Frankly, I don't understand why someone would buy a Tiger XR or XRx when there is the Versys 650. Indeed, for the extra money, the Tiger comes with some fancy electronics like traction control, rider modes, cruise control and stuff. I do have fun playing around with these fancy features. But you need to ask yourself if you can live without these features and instead possibly buy a proper dual sport motorcycle purpose built for trail riding. In any case, the Versys 650 comes with ABS which is the most important of electronic features.

In a way I'm glad that I was impatient and didn't wait long enough for Kawasaki to launch the Versys 650 in India. I now own a much better motorcycle which I absolutely love and plan on keeping for many years to come. But if I could go back in time, I wonder if I would have waited a little longer and bought the Versys 650 instead of the Tiger 800 XRX.

Nah! I don't think I would. Don't postpone happiness. :-)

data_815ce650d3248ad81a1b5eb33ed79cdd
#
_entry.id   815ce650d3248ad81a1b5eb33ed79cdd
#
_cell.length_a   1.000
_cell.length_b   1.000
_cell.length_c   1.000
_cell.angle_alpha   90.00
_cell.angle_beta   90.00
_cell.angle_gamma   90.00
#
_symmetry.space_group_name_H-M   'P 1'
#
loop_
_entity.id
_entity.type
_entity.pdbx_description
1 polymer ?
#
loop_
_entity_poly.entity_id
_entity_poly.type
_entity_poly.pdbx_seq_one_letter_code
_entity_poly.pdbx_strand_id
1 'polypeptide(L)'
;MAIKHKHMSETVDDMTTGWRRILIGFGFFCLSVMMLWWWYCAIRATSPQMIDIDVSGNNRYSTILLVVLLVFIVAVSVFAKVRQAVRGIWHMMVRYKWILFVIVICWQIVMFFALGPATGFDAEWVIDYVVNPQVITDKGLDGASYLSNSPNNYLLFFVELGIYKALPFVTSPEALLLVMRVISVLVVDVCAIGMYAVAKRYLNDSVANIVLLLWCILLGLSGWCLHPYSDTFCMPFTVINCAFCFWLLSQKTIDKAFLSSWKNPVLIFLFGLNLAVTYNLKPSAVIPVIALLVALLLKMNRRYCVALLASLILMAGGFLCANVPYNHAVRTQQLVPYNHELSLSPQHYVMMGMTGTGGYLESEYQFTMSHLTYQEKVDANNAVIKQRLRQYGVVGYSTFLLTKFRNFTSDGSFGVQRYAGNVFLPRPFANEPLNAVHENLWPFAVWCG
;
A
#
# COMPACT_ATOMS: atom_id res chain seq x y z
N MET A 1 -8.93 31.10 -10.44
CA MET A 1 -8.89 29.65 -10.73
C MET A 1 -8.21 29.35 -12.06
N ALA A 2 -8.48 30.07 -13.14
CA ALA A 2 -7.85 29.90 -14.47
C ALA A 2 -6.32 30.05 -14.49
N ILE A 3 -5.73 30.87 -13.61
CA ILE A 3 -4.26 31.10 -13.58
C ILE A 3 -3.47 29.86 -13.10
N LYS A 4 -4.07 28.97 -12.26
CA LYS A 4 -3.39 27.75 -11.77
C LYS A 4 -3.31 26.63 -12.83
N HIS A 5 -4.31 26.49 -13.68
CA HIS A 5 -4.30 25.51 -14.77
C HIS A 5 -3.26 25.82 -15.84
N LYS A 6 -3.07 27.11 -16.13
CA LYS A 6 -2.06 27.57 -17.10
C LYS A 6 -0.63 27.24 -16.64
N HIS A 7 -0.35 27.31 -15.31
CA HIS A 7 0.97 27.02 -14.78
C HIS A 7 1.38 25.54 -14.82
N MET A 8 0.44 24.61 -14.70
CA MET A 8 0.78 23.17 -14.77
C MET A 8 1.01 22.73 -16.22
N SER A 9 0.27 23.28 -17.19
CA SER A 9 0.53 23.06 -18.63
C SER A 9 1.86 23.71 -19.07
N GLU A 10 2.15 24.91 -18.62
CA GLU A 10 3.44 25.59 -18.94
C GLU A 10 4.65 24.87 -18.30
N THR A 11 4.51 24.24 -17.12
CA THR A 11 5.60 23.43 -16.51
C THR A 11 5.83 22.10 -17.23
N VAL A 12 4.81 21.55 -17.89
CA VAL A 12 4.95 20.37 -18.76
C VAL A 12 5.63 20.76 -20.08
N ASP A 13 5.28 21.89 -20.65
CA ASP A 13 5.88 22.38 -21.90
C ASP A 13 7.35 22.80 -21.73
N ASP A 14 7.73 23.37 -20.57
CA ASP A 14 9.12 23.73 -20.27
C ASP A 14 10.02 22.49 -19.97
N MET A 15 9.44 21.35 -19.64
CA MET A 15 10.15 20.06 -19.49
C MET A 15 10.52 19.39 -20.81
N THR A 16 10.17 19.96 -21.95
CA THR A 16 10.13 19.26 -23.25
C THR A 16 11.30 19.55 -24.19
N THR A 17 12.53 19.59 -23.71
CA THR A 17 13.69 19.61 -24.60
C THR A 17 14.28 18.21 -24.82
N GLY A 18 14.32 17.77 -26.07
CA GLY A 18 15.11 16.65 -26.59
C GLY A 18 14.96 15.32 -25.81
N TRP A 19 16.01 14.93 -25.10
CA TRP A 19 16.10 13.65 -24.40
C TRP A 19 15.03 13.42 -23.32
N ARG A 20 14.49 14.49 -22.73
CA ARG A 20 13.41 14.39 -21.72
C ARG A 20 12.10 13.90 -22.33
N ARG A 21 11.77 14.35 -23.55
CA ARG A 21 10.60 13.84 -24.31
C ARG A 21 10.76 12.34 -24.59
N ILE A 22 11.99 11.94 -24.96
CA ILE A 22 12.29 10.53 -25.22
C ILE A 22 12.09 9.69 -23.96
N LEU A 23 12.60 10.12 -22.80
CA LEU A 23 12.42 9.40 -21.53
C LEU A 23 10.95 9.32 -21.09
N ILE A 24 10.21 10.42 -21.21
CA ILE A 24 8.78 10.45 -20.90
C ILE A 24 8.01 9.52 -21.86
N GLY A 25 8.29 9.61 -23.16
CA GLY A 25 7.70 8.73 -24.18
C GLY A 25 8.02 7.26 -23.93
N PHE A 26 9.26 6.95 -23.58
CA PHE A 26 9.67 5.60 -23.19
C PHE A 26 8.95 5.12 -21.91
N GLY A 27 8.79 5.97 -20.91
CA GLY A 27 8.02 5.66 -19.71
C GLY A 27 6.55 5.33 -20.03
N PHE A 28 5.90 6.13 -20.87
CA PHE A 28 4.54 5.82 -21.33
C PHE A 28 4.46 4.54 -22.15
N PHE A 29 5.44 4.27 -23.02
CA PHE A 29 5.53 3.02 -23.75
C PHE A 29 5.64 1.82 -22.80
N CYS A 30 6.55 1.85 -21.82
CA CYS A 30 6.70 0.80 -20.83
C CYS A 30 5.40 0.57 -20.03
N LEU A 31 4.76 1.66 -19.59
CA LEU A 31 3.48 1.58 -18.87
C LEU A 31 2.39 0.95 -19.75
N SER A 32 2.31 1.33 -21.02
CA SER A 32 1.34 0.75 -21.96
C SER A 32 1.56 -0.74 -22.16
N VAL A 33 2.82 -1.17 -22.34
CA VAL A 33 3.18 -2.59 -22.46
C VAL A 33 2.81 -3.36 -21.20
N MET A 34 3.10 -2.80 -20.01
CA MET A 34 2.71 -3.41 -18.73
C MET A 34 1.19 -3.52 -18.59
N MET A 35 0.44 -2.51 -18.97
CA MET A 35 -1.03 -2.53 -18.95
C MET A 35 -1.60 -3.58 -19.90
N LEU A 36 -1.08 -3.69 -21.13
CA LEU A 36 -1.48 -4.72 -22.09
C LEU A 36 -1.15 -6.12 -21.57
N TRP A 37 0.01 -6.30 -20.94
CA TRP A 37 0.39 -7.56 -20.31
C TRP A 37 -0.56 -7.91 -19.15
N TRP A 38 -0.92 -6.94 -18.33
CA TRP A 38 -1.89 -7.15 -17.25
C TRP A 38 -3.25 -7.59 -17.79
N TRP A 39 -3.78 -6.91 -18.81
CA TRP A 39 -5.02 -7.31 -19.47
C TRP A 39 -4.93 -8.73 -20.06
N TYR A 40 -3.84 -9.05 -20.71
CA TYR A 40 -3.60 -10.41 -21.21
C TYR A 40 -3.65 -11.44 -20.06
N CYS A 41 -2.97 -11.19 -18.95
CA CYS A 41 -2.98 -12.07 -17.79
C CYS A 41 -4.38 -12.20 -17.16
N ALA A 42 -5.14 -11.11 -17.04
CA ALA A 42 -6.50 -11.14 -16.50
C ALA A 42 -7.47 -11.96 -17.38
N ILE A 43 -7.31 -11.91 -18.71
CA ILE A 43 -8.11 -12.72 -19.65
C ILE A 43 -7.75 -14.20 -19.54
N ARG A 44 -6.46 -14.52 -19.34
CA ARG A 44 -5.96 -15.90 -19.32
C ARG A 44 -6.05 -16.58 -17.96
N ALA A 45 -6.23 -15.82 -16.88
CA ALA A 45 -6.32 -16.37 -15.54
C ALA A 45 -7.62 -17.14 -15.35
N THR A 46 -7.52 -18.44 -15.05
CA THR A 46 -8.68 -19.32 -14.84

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Last edited by deelip; 19 Oct 2016 at 01:08.
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Old 19 Oct 2016
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Nice write up, I guess you could put the V Strom 650 into the fray as well, 1 kg lighter than the Versys and although a little more expensive its a very good bike. Ive ridden both versions of the Tiger - both are heavy and I would not want to wrestle the Tiger XC off road - even with a 21 inch front wheel and longer travel suspension - or a Versys or V Strom for that matter!

The 21 / 19 / 17 inch front wheel has little to do with adding ground clearance - that is either inherently built into a bike or not when its designed, depending on its 'intended' use.